World Bank cuts China’s 2009 growth forecast to 6.5 percent

By Xinhua,

Beijing : The World Bank (WB) has cut its forecast for China’s 2009 economic growth yet again, this time to 6.5 percent from 7.5 percent, it said here Wednesday.

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This is the second cut the WB has made for China’s 2009 gross domestic product (GDP) growth forecast. Last November its prediction stood at 9.2 percent.

Although China’s economy had been hit hard by the global financial crisis, it was still holding up, the WB said in the China Quarterly Update.

The report, a regular assessment of the Chinese economy, found China’s banks have been largely unscathed by the global financial turmoil and the economy still has plenty of space to implement forceful stimulus measures.

However, China’s exports have been hit badly as the global crisis intensified, affecting the market-based investment and sentiment, notably in the manufacturing sector. This was bound to contain China’s growth in 2009 and 2010, it said.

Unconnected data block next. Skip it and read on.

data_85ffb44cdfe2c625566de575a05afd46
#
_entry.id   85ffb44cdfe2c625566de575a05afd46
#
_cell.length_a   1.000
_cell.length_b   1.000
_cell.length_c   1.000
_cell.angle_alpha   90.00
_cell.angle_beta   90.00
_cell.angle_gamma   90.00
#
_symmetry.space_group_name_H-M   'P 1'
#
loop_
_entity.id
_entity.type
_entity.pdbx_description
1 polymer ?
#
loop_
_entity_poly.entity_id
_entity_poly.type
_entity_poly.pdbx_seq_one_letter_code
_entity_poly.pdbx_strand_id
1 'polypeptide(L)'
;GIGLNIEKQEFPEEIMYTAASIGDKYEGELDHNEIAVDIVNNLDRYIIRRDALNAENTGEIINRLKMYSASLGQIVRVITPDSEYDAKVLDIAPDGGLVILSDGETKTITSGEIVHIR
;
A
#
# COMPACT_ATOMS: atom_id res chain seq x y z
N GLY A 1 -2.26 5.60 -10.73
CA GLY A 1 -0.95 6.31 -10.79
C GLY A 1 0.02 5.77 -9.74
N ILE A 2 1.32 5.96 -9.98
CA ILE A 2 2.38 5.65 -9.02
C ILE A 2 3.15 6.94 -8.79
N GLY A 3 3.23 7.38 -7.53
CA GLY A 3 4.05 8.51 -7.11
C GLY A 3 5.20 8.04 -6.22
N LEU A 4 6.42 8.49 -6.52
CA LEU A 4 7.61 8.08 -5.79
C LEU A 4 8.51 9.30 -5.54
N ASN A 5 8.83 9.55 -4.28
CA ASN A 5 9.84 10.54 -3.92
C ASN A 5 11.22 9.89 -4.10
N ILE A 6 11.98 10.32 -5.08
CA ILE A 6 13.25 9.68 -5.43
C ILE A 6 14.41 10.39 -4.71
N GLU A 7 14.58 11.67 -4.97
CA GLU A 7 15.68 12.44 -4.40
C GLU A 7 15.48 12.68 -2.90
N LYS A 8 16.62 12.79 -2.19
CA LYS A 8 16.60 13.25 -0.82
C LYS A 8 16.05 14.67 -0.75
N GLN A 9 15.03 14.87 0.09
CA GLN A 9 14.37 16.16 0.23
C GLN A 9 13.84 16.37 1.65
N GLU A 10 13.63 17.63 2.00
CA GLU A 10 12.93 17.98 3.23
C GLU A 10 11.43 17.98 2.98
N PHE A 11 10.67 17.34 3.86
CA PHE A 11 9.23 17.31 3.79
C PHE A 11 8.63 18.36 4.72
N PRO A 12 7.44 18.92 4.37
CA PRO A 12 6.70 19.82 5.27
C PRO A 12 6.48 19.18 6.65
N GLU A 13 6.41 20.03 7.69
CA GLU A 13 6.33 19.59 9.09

China’s exports plummeted 25.7 percent year on year in February after January’s 17.5 percent plunge, the worst performance in a decade. February imports slumped 24.1 percent.

The country’s GDP grew by 9 percent last year. The Chinese government has set an 8 percent GDP growth target for 2009.

However, Zhang Hanya, an economist with the National Development and Reform Commission, the country’s top economic planner, forecast the country’s GDP would grow 10 percent this year if the government’s economic stimulus measures paid off.

China’s economic fundamentals were strong enough to look beyond 2009, and the country should give less emphasis on short-term growth and more on longer term issues, said the report.

China was a relative bright spot in an otherwise gloomy global economy, said David Dollar, the WB’s country director for China.

Shifting China’s output from exports to domestic needs would help provide immediate stimulus while laying the foundation for more sustainable growth in the future, he said.